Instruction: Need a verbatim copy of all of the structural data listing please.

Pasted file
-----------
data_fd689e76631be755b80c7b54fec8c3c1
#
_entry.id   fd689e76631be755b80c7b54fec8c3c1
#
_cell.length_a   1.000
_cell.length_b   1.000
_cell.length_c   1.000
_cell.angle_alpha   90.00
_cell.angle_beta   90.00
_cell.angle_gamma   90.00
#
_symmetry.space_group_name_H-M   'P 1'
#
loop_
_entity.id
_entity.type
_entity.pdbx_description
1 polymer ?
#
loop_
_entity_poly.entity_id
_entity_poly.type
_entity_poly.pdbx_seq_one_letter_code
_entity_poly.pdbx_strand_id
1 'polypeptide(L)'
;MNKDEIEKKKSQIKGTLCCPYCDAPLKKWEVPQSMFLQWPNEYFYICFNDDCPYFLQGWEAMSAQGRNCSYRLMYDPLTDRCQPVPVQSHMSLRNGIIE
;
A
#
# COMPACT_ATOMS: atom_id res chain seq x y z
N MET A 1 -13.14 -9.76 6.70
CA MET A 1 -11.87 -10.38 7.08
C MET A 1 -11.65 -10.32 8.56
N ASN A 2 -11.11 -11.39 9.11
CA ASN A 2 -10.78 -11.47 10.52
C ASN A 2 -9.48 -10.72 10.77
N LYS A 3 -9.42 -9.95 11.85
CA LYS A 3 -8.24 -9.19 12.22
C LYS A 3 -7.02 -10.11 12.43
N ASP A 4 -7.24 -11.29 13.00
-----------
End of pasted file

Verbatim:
data_fd689e76631be755b80c7b54fec8c3c1
#
_entry.id   fd689e76631be755b80c7b54fec8c3c1
#
_cell.length_a   1.000
_cell.length_b   1.000
_cell.length_c   1.000
_cell.angle_alpha   90.00
_cell.angle_beta   90.00
_cell.angle_gamma   90.00
#
_symmetry.space_group_name_H-M   'P 1'
#
loop_
_entity.id
_entity.type
_entity.pdbx_description
1 polymer ?
#
loop_
_entity_poly.entity_id
_entity_poly.type
_entity_poly.pdbx_seq_one_letter_code
_entity_poly.pdbx_strand_id
1 'polypeptide(L)'
;MNKDEIEKKKSQIKGTLCCPYCDAPLKKWEVPQSMFLQWPNEYFYICFNDDCPYFLQGWEAMSAQGRNCSYRLMYDPLTDRCQPVPVQSHMSLRNGIIE
;
A
#
# COMPACT_ATOMS: atom_id res chain seq x y z
N MET A 1 -13.14 -9.76 6.70
CA MET A 1 -11.87 -10.38 7.08
C MET A 1 -11.65 -10.32 8.56
N ASN A 2 -11.11 -11.39 9.11
CA ASN A 2 -10.78 -11.47 10.52
C ASN A 2 -9.48 -10.72 10.77
N LYS A 3 -9.42 -9.95 11.85
CA LYS A 3 -8.24 -9.19 12.22
C LYS A 3 -7.02 -10.11 12.43
N ASP A 4 -7.24 -11.29 13.00